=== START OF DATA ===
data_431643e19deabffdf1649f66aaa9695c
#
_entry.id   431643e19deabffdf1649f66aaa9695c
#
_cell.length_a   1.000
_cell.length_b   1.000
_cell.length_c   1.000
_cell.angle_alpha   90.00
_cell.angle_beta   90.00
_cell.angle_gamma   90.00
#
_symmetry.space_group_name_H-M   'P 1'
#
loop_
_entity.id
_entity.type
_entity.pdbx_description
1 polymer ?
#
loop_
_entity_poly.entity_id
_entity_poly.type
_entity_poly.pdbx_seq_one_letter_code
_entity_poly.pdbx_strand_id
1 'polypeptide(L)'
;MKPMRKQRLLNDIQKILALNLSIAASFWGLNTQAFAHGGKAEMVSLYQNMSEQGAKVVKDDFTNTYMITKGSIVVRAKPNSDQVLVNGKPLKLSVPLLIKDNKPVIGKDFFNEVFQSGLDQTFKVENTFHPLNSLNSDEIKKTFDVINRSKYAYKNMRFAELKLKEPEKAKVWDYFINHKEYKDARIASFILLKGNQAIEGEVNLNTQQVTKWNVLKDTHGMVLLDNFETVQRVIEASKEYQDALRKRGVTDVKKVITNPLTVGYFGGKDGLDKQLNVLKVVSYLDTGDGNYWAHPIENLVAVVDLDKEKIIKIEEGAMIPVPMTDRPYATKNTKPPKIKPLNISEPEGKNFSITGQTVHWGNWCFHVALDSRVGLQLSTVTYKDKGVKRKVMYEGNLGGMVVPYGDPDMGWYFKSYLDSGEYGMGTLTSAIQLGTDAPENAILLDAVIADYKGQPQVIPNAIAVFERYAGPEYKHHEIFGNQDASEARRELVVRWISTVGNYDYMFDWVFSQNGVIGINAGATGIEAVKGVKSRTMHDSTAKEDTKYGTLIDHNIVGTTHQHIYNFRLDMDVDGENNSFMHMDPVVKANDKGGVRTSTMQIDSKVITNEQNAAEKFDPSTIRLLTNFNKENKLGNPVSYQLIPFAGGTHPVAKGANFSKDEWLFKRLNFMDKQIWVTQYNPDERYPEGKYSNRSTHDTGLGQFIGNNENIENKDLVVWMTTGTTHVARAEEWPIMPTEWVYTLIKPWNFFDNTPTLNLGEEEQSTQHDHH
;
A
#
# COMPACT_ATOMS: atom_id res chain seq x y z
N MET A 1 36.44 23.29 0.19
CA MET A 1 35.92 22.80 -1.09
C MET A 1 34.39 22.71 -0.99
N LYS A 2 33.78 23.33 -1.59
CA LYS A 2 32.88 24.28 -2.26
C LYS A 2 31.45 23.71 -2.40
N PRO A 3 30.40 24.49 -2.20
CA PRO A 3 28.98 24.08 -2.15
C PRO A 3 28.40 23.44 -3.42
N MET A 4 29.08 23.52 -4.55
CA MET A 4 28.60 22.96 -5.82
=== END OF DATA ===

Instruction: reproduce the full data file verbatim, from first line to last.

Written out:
data_431643e19deabffdf1649f66aaa9695c
#
_entry.id   431643e19deabffdf1649f66aaa9695c
#
_cell.length_a   1.000
_cell.length_b   1.000
_cell.length_c   1.000
_cell.angle_alpha   90.00
_cell.angle_beta   90.00
_cell.angle_gamma   90.00
#
_symmetry.space_group_name_H-M   'P 1'
#
loop_
_entity.id
_entity.type
_entity.pdbx_description
1 polymer ?
#
loop_
_entity_poly.entity_id
_entity_poly.type
_entity_poly.pdbx_seq_one_letter_code
_entity_poly.pdbx_strand_id
1 'polypeptide(L)'
;MKPMRKQRLLNDIQKILALNLSIAASFWGLNTQAFAHGGKAEMVSLYQNMSEQGAKVVKDDFTNTYMITKGSIVVRAKPNSDQVLVNGKPLKLSVPLLIKDNKPVIGKDFFNEVFQSGLDQTFKVENTFHPLNSLNSDEIKKTFDVINRSKYAYKNMRFAELKLKEPEKAKVWDYFINHKEYKDARIASFILLKGNQAIEGEVNLNTQQVTKWNVLKDTHGMVLLDNFETVQRVIEASKEYQDALRKRGVTDVKKVITNPLTVGYFGGKDGLDKQLNVLKVVSYLDTGDGNYWAHPIENLVAVVDLDKEKIIKIEEGAMIPVPMTDRPYATKNTKPPKIKPLNISEPEGKNFSITGQTVHWGNWCFHVALDSRVGLQLSTVTYKDKGVKRKVMYEGNLGGMVVPYGDPDMGWYFKSYLDSGEYGMGTLTSAIQLGTDAPENAILLDAVIADYKGQPQVIPNAIAVFERYAGPEYKHHEIFGNQDASEARRELVVRWISTVGNYDYMFDWVFSQNGVIGINAGATGIEAVKGVKSRTMHDSTAKEDTKYGTLIDHNIVGTTHQHIYNFRLDMDVDGENNSFMHMDPVVKANDKGGVRTSTMQIDSKVITNEQNAAEKFDPSTIRLLTNFNKENKLGNPVSYQLIPFAGGTHPVAKGANFSKDEWLFKRLNFMDKQIWVTQYNPDERYPEGKYSNRSTHDTGLGQFIGNNENIENKDLVVWMTTGTTHVARAEEWPIMPTEWVYTLIKPWNFFDNTPTLNLGEEEQSTQHDHH
;
A
#
# COMPACT_ATOMS: atom_id res chain seq x y z
N MET A 1 36.44 23.29 0.19
CA MET A 1 35.92 22.80 -1.09
C MET A 1 34.39 22.71 -0.99
N LYS A 2 33.78 23.33 -1.59
CA LYS A 2 32.88 24.28 -2.26
C LYS A 2 31.45 23.71 -2.40
N PRO A 3 30.40 24.49 -2.20
CA PRO A 3 28.98 24.08 -2.15
C PRO A 3 28.40 23.44 -3.42
N MET A 4 29.08 23.52 -4.55
CA MET A 4 28.60 22.96 -5.82